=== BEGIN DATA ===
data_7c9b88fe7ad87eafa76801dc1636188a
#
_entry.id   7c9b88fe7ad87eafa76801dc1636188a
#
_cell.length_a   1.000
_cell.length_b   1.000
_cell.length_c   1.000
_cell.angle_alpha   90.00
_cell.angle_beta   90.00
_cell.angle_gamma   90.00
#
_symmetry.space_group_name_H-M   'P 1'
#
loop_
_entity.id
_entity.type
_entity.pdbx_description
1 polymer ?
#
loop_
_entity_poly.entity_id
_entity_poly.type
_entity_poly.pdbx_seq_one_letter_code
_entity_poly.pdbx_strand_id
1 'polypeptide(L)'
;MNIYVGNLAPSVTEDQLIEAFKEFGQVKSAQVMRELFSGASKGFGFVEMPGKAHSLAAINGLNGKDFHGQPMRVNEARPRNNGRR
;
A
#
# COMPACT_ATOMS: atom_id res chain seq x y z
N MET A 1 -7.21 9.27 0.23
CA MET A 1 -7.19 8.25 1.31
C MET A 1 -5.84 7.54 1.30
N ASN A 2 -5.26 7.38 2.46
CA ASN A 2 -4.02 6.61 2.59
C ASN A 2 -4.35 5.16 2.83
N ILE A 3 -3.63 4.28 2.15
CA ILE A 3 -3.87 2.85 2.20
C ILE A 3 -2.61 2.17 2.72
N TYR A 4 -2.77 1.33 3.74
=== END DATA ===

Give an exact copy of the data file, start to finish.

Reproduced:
data_7c9b88fe7ad87eafa76801dc1636188a
#
_entry.id   7c9b88fe7ad87eafa76801dc1636188a
#
_cell.length_a   1.000
_cell.length_b   1.000
_cell.length_c   1.000
_cell.angle_alpha   90.00
_cell.angle_beta   90.00
_cell.angle_gamma   90.00
#
_symmetry.space_group_name_H-M   'P 1'
#
loop_
_entity.id
_entity.type
_entity.pdbx_description
1 polymer ?
#
loop_
_entity_poly.entity_id
_entity_poly.type
_entity_poly.pdbx_seq_one_letter_code
_entity_poly.pdbx_strand_id
1 'polypeptide(L)'
;MNIYVGNLAPSVTEDQLIEAFKEFGQVKSAQVMRELFSGASKGFGFVEMPGKAHSLAAINGLNGKDFHGQPMRVNEARPRNNGRR
;
A
#
# COMPACT_ATOMS: atom_id res chain seq x y z
N MET A 1 -7.21 9.27 0.23
CA MET A 1 -7.19 8.25 1.31
C MET A 1 -5.84 7.54 1.30
N ASN A 2 -5.26 7.38 2.46
CA ASN A 2 -4.02 6.61 2.59
C ASN A 2 -4.35 5.16 2.83
N ILE A 3 -3.63 4.28 2.15
CA ILE A 3 -3.87 2.85 2.20
C ILE A 3 -2.61 2.17 2.72
N TYR A 4 -2.77 1.33 3.74